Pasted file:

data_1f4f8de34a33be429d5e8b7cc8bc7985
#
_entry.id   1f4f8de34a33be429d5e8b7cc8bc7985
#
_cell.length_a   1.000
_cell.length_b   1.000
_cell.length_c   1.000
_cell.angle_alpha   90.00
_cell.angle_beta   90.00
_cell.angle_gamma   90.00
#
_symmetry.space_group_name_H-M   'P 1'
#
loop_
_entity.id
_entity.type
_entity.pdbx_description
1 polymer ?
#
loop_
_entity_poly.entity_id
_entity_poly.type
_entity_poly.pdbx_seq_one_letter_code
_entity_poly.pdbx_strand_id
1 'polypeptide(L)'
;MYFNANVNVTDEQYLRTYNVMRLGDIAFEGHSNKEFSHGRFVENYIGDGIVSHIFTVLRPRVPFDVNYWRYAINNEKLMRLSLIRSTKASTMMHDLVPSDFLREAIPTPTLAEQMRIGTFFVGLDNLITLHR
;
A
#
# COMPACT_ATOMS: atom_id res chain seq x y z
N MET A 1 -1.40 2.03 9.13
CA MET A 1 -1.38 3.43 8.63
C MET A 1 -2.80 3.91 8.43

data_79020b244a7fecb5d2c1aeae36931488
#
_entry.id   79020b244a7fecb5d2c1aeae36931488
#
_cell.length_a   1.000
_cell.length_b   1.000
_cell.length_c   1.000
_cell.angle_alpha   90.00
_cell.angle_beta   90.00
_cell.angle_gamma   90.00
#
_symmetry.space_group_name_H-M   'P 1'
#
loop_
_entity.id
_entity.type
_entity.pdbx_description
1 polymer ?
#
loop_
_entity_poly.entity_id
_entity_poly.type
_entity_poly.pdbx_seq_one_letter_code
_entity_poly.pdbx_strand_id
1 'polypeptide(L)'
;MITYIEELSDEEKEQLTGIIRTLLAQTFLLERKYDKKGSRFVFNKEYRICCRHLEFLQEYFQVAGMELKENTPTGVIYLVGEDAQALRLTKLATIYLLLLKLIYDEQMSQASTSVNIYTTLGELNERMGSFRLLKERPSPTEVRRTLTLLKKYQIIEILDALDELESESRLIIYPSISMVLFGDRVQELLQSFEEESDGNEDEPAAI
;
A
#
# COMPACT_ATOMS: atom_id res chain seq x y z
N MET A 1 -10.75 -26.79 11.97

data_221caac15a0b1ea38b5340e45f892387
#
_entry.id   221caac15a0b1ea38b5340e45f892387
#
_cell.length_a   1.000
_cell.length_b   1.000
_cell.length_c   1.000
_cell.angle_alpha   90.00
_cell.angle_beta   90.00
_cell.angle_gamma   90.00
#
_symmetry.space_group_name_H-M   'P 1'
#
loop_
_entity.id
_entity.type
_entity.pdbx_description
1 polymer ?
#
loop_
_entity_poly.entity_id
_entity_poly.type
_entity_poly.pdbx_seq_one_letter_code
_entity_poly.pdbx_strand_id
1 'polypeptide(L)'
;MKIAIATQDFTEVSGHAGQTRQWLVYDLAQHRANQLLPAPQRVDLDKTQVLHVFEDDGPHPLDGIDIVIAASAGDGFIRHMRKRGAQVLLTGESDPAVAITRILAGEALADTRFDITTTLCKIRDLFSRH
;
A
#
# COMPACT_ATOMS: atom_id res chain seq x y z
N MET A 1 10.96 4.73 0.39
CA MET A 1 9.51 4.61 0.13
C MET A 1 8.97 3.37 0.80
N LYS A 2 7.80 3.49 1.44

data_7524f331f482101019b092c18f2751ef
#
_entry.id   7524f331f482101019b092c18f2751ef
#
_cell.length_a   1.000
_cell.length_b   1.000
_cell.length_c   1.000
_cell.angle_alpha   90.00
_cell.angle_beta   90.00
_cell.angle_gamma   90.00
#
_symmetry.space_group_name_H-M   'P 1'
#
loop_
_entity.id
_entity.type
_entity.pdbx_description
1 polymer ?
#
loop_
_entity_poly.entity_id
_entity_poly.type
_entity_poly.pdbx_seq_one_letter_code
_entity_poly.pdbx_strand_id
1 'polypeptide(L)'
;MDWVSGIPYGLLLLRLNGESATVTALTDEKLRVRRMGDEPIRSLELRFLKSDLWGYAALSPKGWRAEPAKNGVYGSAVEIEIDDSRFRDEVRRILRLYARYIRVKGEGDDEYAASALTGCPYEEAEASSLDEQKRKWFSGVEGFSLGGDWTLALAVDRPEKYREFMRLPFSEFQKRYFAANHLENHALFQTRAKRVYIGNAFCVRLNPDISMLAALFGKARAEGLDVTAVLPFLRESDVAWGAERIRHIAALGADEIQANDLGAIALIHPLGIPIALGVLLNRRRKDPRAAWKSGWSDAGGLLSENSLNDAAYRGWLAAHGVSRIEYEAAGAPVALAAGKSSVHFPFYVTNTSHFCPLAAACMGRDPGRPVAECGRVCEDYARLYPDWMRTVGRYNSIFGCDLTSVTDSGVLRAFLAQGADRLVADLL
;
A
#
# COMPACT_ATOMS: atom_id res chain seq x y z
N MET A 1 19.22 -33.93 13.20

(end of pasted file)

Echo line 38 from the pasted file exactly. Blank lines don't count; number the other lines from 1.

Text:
_cell.length_a   1.000